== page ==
Unstable supply chains: economic challenge and ecological opportunity

Whether unsafe shipping routes or natural disasters – many factors are currently causing unstable supply chains. But it is precisely these problems in the supply chain that could become catalysts for innovative solutions that combine economic efficiency and sustainability

unstable supply chains

Author: House of Eden

Around 12 percent of world trade passes through the Red Sea. This is connected to the Mediterranean via the Suez Canal. The passage is the shortest sea route between Asia and Europe. But this route is currently barely passable for merchant ships. Since the Yemeni Houthi militia announced in November 2023 that it would prevent ships of any nationality from passing through the Red Sea in solidarity with Hamas, numerous freighters have already been attacked - and there is no end in sight.

Large shipping companies such as the Danish Maersk or the German Hapag-Lloyd are therefore currently taking a cautious approach. They are rerouting their ships via the much longer route around the Cape of Good Hope at the tip of South Africa. The consequences: 10.000 additional nautical miles per shipload, up to 10 days or more longer delivery times and extra costs of up to six figures per day. The price of cheap goods from Asia is therefore increasing and with it the awareness among many companies that the current practice cannot continue. The unstable supply chains could thus become a driver for a long overdue rethink - towards more Transparency and sustainability along the supply chain.

How can unstable supply chains be sustainably strengthened?

In our globalized world, supply chains are often complex and extensive. They extend across continents and countries, and include numerous intermediaries and suppliers. This complexity entails risks. The insecurity on the world's oceans mentioned at the beginning is just one of the possible challenges. Supply chain disruptions due to natural disasters or political unrest, as well as strikes by workers in the producing countries, are also part of this.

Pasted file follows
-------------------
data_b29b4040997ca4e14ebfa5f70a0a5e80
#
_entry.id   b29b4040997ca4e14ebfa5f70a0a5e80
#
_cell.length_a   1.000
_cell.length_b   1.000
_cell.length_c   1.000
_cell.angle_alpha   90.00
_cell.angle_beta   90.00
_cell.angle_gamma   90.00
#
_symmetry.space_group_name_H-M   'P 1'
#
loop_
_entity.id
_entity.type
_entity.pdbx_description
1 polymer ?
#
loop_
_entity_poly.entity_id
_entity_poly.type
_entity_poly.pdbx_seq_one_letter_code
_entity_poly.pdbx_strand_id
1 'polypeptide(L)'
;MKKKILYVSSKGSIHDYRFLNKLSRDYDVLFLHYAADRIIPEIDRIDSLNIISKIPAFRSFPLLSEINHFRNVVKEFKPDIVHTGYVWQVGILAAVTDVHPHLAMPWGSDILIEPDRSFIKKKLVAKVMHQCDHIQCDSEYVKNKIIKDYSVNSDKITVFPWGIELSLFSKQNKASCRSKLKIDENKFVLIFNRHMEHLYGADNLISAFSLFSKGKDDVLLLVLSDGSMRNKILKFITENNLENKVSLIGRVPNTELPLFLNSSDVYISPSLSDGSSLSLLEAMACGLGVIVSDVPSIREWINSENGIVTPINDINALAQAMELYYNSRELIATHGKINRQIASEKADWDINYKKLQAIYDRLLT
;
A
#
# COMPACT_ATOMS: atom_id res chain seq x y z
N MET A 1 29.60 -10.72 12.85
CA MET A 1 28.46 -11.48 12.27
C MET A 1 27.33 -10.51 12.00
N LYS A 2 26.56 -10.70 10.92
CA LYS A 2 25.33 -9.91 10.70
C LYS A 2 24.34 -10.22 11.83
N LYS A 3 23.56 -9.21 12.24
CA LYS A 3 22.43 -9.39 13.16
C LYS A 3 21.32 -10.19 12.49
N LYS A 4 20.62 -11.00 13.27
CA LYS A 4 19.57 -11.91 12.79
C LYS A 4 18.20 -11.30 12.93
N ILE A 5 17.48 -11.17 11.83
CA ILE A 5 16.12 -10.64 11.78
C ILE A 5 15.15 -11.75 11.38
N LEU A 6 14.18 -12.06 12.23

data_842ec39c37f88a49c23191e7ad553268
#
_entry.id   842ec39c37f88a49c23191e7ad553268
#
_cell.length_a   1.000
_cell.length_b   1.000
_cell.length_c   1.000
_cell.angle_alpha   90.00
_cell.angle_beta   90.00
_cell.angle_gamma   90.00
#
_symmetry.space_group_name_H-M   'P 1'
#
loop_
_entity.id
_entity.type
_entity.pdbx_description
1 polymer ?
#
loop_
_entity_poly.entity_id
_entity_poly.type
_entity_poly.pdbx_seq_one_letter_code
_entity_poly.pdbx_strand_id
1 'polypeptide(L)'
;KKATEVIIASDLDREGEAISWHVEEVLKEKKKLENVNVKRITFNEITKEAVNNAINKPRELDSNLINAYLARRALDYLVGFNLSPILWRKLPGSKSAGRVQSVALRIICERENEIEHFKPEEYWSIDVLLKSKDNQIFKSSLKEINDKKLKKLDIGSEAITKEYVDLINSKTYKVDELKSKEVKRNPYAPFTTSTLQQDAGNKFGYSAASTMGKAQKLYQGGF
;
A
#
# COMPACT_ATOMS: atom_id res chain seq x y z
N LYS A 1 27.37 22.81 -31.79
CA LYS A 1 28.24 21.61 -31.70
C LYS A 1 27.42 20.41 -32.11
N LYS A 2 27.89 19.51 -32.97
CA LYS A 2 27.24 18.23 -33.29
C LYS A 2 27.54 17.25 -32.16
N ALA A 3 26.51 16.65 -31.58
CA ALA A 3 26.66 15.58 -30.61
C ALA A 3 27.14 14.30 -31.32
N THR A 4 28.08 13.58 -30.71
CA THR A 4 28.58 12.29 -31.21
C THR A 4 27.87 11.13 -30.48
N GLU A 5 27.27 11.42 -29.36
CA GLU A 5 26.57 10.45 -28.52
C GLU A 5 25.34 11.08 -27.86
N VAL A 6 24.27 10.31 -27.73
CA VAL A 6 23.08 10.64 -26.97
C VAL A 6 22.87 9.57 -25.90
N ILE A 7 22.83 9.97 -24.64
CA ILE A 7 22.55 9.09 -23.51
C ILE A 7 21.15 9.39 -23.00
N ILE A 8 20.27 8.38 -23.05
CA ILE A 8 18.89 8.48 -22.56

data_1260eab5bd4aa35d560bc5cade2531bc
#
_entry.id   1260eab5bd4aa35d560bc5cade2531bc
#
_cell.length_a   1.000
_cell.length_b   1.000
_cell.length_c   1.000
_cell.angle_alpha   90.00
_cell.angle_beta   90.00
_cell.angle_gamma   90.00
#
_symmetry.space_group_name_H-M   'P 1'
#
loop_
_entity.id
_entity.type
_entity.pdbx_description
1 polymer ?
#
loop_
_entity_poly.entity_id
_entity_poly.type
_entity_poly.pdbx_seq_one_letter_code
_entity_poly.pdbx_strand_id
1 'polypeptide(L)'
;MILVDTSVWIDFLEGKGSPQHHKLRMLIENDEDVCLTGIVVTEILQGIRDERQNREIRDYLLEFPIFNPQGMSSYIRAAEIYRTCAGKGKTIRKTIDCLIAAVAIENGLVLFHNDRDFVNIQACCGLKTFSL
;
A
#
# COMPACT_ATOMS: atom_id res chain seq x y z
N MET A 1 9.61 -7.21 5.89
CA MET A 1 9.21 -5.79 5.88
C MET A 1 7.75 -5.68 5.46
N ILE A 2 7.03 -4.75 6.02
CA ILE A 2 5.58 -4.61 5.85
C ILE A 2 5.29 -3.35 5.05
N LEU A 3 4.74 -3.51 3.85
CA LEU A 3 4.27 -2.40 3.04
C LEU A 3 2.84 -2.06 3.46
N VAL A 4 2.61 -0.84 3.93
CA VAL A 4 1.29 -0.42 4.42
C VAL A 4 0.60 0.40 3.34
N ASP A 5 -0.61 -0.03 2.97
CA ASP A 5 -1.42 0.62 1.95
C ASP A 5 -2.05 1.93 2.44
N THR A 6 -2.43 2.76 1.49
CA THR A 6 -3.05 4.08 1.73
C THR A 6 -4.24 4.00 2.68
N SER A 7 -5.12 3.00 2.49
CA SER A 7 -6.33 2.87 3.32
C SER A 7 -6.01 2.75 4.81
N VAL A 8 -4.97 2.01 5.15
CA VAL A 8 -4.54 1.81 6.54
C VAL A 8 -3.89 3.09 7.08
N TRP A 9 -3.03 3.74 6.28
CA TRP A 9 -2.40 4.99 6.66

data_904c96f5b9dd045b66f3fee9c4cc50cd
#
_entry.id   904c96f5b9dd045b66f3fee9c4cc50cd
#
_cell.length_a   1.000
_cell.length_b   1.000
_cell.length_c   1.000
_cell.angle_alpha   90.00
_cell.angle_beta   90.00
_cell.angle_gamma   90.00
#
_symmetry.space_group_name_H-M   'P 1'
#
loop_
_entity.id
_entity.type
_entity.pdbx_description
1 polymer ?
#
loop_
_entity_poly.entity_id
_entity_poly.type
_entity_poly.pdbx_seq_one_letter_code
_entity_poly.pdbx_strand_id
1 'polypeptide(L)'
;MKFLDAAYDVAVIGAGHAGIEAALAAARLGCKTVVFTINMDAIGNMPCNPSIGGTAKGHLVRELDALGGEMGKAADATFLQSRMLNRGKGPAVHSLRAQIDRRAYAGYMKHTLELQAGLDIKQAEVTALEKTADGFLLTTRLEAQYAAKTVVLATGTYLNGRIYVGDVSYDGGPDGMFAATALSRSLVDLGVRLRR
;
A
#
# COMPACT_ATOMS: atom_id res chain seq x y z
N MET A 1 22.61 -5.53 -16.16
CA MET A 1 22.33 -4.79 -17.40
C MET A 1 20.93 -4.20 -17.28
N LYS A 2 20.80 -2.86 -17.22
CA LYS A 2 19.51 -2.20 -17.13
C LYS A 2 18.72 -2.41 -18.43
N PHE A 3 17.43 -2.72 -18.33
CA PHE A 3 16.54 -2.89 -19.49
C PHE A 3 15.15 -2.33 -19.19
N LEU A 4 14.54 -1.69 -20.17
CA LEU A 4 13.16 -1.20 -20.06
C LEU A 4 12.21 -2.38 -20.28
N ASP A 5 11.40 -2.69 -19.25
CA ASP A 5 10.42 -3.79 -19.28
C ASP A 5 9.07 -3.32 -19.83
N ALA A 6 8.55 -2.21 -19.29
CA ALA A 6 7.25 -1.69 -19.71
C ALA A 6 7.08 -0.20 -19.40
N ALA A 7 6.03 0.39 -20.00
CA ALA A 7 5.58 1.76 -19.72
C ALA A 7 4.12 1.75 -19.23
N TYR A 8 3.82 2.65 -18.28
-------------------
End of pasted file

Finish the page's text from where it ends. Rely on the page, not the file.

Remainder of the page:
More and more companies are realising that new practices are necessary to minimise these risks along the supply chain and to be successful in the long term. According to a recent Sustainability study by Miebach Consulting  Ultimately, for most companies, the motivation for sustainability is tied to the idea of ​​efficiency and cost reduction. Economic pressure could thus become a catalyst for ecological change. After all, many of the solutions on the table for the problem of unstable supply chains also contribute to the issue of sustainability.

Companies benefit economically from the following approaches. But they also offer environmental and social benefits:

  1. Local procurement: The Regionalization of supply chains can reduce dependence on global suppliers and thus the risk of delivery delays or failures. Local procurement reduces transport costs and at the same time lowers CO2 emissions.
  2. resource conservation: Through Recycling and reuse of materials can reduce dependence on scarce raw materials. This not only prevents supply uncertainties, but also reduces the exploitation of natural resources in the global south and the associated burdens on the regional population.